GEARS welcomes fast track courts on economic crimes

[By Fanny Kalonda]

GOVERNANCE, Elections and Advocacy Research Services (GEARS) Initiative has welcomed the establishment of fast-track courts by Chief Justice Mumba Malila to deal with financial and economic crimes.

GEARS Initiative executive director McDonald Chipenzi says the move is long overdue because corruption and economic crimes have been cited by various bodies.

“The move was long overdue in a country where corruption and economic crimes and abuses have been cited by various government bodies such as the Financial Intelligence Centre (FIC) and Auditor General’s reports,” he said in a statement. “Justice must not be too slow, which may end up into being construed to be unfair by the affected and the public as it has been witnessed in Zambia, but efficient which efficiency leads to a sense of fairness.”

Chipenzi noted that when using the normal court systems, the recovery of stolen public goods and properties had been tedious and time consuming.

He said this led some suspects being found guilty of corruption and their properties forfeited posthumously.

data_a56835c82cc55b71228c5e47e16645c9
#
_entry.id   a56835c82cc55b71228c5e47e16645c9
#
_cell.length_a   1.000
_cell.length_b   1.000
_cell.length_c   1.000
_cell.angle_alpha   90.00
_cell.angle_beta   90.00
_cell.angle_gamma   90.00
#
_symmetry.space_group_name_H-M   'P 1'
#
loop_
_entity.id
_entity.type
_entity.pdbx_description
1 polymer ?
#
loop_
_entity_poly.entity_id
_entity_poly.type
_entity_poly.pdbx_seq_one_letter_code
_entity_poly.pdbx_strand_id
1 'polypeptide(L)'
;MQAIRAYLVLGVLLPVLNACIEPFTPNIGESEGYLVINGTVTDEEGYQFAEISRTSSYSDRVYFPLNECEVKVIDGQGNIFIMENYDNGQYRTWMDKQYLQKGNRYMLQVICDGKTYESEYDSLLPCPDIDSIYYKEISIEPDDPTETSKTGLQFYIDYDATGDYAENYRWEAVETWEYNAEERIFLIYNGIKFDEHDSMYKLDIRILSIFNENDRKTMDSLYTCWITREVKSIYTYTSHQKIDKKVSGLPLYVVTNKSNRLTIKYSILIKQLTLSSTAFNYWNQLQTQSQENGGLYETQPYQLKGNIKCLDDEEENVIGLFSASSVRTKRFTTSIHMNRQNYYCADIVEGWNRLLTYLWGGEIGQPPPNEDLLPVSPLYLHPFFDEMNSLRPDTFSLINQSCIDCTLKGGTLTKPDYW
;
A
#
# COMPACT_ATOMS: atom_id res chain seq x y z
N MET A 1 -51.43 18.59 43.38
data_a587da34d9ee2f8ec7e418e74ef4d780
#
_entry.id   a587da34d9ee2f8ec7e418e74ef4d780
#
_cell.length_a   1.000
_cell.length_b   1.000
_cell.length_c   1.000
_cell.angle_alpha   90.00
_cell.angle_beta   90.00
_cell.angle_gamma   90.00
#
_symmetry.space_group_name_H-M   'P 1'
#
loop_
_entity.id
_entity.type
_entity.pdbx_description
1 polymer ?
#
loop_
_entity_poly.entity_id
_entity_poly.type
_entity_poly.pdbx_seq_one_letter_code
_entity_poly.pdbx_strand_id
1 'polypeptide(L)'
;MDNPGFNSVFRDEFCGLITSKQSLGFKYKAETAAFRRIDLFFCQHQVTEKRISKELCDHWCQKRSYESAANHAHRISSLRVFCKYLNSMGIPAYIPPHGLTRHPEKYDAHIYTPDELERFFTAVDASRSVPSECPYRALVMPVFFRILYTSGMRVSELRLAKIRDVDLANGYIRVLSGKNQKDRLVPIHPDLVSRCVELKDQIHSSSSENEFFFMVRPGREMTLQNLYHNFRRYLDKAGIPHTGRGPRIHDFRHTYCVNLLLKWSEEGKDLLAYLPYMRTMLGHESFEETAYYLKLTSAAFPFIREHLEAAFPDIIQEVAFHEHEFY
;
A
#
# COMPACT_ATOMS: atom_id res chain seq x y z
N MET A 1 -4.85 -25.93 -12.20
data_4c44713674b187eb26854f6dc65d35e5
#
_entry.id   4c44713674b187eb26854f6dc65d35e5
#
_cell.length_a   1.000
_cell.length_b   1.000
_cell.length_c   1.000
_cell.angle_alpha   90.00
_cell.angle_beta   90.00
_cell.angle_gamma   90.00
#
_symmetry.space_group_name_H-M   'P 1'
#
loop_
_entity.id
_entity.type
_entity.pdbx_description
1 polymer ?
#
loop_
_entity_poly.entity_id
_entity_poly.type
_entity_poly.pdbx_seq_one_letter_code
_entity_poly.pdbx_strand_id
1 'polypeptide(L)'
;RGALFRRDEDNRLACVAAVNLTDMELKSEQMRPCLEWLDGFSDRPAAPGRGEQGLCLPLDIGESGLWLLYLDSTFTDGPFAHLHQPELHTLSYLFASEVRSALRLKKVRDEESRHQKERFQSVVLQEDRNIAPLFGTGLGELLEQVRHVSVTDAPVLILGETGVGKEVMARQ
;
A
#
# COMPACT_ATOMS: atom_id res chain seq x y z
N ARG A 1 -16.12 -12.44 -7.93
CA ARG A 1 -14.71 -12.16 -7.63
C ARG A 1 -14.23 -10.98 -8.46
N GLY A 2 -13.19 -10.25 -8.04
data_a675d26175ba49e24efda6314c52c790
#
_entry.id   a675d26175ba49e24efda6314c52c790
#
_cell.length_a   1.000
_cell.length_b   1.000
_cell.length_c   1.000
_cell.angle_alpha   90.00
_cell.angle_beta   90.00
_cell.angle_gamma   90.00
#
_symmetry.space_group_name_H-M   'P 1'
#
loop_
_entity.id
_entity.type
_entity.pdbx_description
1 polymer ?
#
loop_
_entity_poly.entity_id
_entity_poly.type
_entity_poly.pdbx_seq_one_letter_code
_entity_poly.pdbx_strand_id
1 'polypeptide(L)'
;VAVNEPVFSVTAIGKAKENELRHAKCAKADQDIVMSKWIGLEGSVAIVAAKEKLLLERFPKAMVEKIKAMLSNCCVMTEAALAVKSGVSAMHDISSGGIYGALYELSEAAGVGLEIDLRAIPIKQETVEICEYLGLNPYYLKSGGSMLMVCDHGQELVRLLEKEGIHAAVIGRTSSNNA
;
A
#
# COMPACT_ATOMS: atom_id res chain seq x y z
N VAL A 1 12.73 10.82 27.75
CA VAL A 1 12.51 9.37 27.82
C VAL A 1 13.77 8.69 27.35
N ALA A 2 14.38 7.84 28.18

“Like other fast-track courts established before such as those on gender-based violence and traffic offences, the fast-track economic courts may act as a panacea to delayed retrieval and recovery of stolen public goods and properties and delayed justice system in Zambia,” said Chipenzi. “We hope these courts will not be politicised but deliver the desired outcomes and further help reduce the incidences of the occurrence of such crimes.”

On Monday, justice Malila said crimes of an economic nature deserve expeditious disposal because of their effect on the economy of the country.

“Criminal prosecution must be instituted against alleged wrongdoers who should be afforded a fair opportunity to answer to allegations against them. Crimes of an economic nature, especially, deserve expeditious disposal because of their effect on the economy of the country. In this connection, I am pleased to announce that administratively an Economic and Financial Crimes Court at the level of the Subordinate Court will soon be operational. It is designed to offer specialised, fast-track court services, and ensure that, all due process requirements being observed, illicitly obtained wealth is speedily recovered and restored to the public fiscus so as to enable the government channel the resources to build that essential road, pay that old village grandmother the social cash transfer money she so badly needs, repair that collapsed roof of the old school; and stock that public hospital with essential drugs,” said justice Malila. “Only last Friday, pursuant to the power entrusted in me by Article 133(3) of the Constitution and section 3(3) of the high court Act, I signed a Statutory Instrument that will establish the Economic and Financial Crimes Division of the High Court for purposes of handling appeals from its Subordinate Court sibling.”

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